For me, the three greatest touring bands of the 1970s were the Grateful Dead, P-Funk, and whatever collective was touring with Frank Zappa. Their music was simply titanic. No other word adequately explains their overreaching influence.
Meanwhile, Worrell had released his first solo album, All the Woo in the World (1978), where his credits include ARP synthesizer, ARP string ensemble, ARP 2600, Mini Moog synthesizer, Yamaha polyphonic Synthesizer, Yamaha baby grand piano, and Hohner clavinet. The album, loaded with Funksters, was “produced & designed with your woo in mind,” including the song “Insurance Man for the Funk.”
He played on albums by offshoots of P-Funk, including the Brides of Funkenstein, Fred Wesley and the Horny Horns, Phillippe Wynne, Parlet, Eddie Hazel, Mutiny and Fuzzy Haskins.
Meanwhile, he became a contributor to three albums by The Talking Heads from 1982 to 1984, including Speaking in Tongues and Stop Making Sense, also a brilliant concert film by Jonathan Demme. He played on Fela Kuti’s 1985 album Army Arrangement and Ginger Baker’s 1986 Horses and Trees. There were numerous other collaborations and guest appearances, including three albums with Praxis.
Worrell was part of Les Claypool’s group Colonel Claypool’s Bucket of Bernie Brains with Buckethead. He reconnected with Bootsy Collins and toured in 2011. In 2012, he formed a quartet with guitarist Steve Kimock that toured. He also performed on four albums with Jack Bruce, from full band outings to Monkjack that features Bruce on piano and vocals and Worrell on Hammond B3 organ.
And there were ten more solo recordings of all types (not to mention concert recordings). 1990’s Funk of Ages drew in plenty of Funkateers, but add to that list Keith Richards, Herbie Hancock, Vernon Reid, Sly & Robbie, and more. Similarly, Blacktronic Science (1993) contained funk, rock, jazz, and classical elements, Bill Laswell and Tony Williams in the mix.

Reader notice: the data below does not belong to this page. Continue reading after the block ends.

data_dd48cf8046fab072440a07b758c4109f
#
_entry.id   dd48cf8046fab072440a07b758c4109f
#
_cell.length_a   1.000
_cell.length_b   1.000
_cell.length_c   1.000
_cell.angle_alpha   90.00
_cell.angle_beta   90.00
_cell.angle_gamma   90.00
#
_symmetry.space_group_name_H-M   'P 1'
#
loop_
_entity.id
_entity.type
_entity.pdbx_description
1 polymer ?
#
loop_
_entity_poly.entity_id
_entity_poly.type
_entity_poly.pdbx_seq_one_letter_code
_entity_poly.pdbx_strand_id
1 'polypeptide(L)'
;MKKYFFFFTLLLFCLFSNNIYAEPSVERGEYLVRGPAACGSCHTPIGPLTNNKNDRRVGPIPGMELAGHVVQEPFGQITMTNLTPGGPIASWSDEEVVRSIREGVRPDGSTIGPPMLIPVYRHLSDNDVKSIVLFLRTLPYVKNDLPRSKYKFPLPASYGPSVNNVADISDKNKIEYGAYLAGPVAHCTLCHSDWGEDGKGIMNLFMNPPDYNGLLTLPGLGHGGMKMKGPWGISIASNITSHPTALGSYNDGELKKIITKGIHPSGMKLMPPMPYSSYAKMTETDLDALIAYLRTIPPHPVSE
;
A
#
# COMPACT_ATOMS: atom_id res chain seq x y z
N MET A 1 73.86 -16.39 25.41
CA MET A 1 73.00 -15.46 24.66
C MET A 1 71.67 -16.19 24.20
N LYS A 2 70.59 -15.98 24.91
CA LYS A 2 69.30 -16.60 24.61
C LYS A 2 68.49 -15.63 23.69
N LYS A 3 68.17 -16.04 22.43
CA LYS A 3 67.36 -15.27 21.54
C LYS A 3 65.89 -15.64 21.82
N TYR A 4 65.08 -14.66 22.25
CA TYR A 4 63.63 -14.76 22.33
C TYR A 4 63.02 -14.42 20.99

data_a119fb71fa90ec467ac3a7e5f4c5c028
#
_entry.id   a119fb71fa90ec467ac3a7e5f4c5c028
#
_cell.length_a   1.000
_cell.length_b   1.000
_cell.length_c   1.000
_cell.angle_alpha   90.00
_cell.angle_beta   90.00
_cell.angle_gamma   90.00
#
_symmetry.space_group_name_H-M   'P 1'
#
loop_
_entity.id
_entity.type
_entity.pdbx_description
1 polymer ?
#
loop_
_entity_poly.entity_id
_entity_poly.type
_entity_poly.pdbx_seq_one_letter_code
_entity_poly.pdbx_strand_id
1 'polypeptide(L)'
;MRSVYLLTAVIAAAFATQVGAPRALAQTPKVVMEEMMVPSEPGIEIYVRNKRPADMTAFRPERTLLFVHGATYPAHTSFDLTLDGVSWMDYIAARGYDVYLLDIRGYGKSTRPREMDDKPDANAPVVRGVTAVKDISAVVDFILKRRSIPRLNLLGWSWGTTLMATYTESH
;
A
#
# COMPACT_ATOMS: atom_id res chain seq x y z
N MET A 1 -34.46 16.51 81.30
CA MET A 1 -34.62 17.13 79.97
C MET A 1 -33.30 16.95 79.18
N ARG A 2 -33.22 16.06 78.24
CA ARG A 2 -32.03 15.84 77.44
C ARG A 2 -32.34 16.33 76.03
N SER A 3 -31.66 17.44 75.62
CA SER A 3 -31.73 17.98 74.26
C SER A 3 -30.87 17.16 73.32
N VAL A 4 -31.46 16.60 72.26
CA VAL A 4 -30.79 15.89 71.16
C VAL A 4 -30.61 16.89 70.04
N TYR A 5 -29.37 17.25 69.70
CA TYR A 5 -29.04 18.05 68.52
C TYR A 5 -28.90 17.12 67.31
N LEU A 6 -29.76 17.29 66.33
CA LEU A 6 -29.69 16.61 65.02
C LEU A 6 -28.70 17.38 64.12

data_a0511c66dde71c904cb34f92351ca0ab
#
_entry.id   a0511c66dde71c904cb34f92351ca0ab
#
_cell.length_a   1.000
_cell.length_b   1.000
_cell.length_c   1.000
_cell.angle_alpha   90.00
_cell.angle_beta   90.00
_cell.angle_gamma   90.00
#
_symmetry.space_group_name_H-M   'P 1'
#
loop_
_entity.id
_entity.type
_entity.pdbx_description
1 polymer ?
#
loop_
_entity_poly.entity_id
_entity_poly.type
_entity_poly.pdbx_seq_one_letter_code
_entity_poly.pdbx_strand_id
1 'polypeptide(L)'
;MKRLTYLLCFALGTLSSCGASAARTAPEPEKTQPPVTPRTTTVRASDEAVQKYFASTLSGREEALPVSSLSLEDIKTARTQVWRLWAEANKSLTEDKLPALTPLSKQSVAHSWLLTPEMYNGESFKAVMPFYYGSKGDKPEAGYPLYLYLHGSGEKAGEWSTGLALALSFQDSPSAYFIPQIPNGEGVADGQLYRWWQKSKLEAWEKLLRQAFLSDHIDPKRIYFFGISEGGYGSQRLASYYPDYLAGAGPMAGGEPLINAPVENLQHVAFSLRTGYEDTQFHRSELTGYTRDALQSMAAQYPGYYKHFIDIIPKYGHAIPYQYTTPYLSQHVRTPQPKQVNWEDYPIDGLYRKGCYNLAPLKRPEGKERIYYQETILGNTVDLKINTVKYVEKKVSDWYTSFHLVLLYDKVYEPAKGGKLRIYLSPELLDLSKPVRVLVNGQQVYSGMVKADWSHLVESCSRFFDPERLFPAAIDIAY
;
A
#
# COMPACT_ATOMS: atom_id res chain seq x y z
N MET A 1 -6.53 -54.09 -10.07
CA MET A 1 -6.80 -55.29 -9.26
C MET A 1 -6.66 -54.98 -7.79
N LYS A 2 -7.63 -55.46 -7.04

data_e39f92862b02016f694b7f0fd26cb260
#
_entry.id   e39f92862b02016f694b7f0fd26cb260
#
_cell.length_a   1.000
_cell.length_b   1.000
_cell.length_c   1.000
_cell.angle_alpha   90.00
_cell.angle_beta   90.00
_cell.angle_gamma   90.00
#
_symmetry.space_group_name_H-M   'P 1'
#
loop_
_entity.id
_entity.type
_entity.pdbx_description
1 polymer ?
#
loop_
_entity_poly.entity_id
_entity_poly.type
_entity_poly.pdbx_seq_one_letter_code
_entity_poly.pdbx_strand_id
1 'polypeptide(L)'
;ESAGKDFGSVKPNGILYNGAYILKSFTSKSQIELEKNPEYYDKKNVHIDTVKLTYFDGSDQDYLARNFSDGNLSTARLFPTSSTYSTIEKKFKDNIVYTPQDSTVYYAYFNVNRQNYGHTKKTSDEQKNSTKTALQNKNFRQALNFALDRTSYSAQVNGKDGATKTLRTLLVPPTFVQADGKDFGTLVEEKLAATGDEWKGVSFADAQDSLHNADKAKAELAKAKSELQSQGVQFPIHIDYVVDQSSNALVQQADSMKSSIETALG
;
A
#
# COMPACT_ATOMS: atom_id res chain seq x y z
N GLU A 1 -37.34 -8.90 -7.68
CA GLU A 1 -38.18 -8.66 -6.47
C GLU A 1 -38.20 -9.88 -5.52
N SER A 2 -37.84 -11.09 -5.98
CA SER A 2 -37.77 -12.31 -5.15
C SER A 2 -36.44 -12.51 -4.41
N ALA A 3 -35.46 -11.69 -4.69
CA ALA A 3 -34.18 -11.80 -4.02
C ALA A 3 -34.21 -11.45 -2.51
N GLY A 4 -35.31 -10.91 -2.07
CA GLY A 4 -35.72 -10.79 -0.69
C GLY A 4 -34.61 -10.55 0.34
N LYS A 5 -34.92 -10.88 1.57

Pieces of Woo: the Other Side (1993) and Free Agent: A Spaced Odyssey (1997) followed. Then there a ten-year gap before Improvisczario, Christmas Woo (2009), I Don’t Even Know (2010), and 2011’s Standards (yes, jazz standards).
He toured occasionally with the Bernie Worrell Orchestra from 2011 to 2015 and recorded BWO is Landing in 2013. The next year, he released Elevation: The Upper Air. Retrospectives came out this year.
He developed a great relationship with Warren Haynes and Gov’t Mule and recorded with them a number of times. In the past several years, Worrell also played with the Joe Marcinek Band in several of his all-star collectives, including New Year’s Eve 2015. Worrell also reconnected with Jonathan Demme and appears in Meryl Streep’s band in the movie Ricki and the Flash.
Buddy Guy. O.A.R. Deee-Lite. Burning Spear. Mos Def. James Blood Ulmer. Johnny Taylor. Pharoah Sanders. Manu Dibango. Zapp. The Pretenders. Gil Scott-Heron. The Last Poets. Freda Payne. Worrell has hundreds of recording credits with these artists and many more.
In April, Worrell appeared on Late Night with Stephen Colbert along with George Clinton, Bootsy, and the full Parliament-Funkadelic band. The video is now listed as ‘private.’
I consider myself very fortunate. I saw P-Funk with Worrell four times from 1976 (the glorious Mothership Connection tour) to 1980. I got his autograph in 2002 when he toured with his band the Woo Warriors featuring Jen Durkin (formerly of Deep Banana Blackout). I also saw him with Kimock once and with BWO.
The last time we met was in 2014 at the Dunedin Brewery. He had brought a band, and the show was a blast. When I saw him before the show, I extended my hand. He opted for a fist bump, decrying his arthritis (I can relate). And he signed a CD and an album for me.
More than anything, I remember that he was a musical genius and a warm, generous man. His memory and what he brought to music will long be revered.
Everybody’s got a little light under the sun.
Under the sun.
Under the sun.
Under the sun…